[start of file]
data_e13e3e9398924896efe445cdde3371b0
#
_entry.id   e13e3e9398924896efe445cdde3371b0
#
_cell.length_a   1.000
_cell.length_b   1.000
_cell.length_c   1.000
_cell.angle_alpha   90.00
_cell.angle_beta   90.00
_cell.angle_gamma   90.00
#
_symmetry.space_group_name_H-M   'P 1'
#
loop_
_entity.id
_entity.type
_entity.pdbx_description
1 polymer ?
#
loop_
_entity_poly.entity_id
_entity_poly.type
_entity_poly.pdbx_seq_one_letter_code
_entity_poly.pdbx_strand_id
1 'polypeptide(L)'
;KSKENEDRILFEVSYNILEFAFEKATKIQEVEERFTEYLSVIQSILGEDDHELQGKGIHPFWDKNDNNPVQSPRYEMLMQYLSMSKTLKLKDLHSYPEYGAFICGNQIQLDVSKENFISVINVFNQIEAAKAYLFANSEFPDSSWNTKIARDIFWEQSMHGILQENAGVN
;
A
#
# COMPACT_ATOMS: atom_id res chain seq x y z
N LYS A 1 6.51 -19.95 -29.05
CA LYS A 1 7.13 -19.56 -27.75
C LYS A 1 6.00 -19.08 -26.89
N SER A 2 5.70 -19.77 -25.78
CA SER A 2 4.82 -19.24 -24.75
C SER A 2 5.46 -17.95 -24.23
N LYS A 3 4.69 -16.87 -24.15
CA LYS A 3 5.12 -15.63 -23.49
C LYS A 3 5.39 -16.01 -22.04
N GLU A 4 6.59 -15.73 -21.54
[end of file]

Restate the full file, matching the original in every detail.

data_e13e3e9398924896efe445cdde3371b0
#
_entry.id   e13e3e9398924896efe445cdde3371b0
#
_cell.length_a   1.000
_cell.length_b   1.000
_cell.length_c   1.000
_cell.angle_alpha   90.00
_cell.angle_beta   90.00
_cell.angle_gamma   90.00
#
_symmetry.space_group_name_H-M   'P 1'
#
loop_
_entity.id
_entity.type
_entity.pdbx_description
1 polymer ?
#
loop_
_entity_poly.entity_id
_entity_poly.type
_entity_poly.pdbx_seq_one_letter_code
_entity_poly.pdbx_strand_id
1 'polypeptide(L)'
;KSKENEDRILFEVSYNILEFAFEKATKIQEVEERFTEYLSVIQSILGEDDHELQGKGIHPFWDKNDNNPVQSPRYEMLMQYLSMSKTLKLKDLHSYPEYGAFICGNQIQLDVSKENFISVINVFNQIEAAKAYLFANSEFPDSSWNTKIARDIFWEQSMHGILQENAGVN
;
A
#
# COMPACT_ATOMS: atom_id res chain seq x y z
N LYS A 1 6.51 -19.95 -29.05
CA LYS A 1 7.13 -19.56 -27.75
C LYS A 1 6.00 -19.08 -26.89
N SER A 2 5.70 -19.77 -25.78
CA SER A 2 4.82 -19.24 -24.75
C SER A 2 5.46 -17.95 -24.23
N LYS A 3 4.69 -16.87 -24.15
CA LYS A 3 5.12 -15.63 -23.49
C LYS A 3 5.39 -16.01 -22.04
N GLU A 4 6.59 -15.73 -21.54